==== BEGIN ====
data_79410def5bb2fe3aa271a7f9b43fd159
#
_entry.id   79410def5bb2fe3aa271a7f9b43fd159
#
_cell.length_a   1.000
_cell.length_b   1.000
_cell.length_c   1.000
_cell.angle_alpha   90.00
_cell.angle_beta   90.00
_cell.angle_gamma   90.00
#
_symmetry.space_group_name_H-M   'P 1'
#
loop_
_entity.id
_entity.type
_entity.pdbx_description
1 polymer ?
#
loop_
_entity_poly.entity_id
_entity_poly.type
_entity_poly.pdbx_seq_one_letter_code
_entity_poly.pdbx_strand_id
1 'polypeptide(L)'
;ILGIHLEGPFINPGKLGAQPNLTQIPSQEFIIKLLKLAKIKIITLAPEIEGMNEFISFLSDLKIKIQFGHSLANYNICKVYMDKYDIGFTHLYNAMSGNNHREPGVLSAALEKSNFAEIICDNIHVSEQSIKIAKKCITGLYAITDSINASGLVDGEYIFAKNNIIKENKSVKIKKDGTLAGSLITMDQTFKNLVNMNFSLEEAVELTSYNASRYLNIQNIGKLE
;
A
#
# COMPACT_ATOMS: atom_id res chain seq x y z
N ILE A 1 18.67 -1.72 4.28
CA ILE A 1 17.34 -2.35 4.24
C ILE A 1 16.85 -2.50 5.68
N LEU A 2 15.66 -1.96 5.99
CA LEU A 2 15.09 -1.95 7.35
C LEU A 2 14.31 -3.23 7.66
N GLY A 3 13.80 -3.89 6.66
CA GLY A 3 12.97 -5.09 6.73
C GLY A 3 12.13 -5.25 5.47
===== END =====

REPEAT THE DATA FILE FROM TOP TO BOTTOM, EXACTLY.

data_79410def5bb2fe3aa271a7f9b43fd159
#
_entry.id   79410def5bb2fe3aa271a7f9b43fd159
#
_cell.length_a   1.000
_cell.length_b   1.000
_cell.length_c   1.000
_cell.angle_alpha   90.00
_cell.angle_beta   90.00
_cell.angle_gamma   90.00
#
_symmetry.space_group_name_H-M   'P 1'
#
loop_
_entity.id
_entity.type
_entity.pdbx_description
1 polymer ?
#
loop_
_entity_poly.entity_id
_entity_poly.type
_entity_poly.pdbx_seq_one_letter_code
_entity_poly.pdbx_strand_id
1 'polypeptide(L)'
;ILGIHLEGPFINPGKLGAQPNLTQIPSQEFIIKLLKLAKIKIITLAPEIEGMNEFISFLSDLKIKIQFGHSLANYNICKVYMDKYDIGFTHLYNAMSGNNHREPGVLSAALEKSNFAEIICDNIHVSEQSIKIAKKCITGLYAITDSINASGLVDGEYIFAKNNIIKENKSVKIKKDGTLAGSLITMDQTFKNLVNMNFSLEEAVELTSYNASRYLNIQNIGKLE
;
A
#
# COMPACT_ATOMS: atom_id res chain seq x y z
N ILE A 1 18.67 -1.72 4.28
CA ILE A 1 17.34 -2.35 4.24
C ILE A 1 16.85 -2.50 5.68
N LEU A 2 15.66 -1.96 5.99
CA LEU A 2 15.09 -1.95 7.35
C LEU A 2 14.31 -3.23 7.66
N GLY A 3 13.80 -3.89 6.66
CA GLY A 3 12.97 -5.09 6.73
C GLY A 3 12.13 -5.25 5.47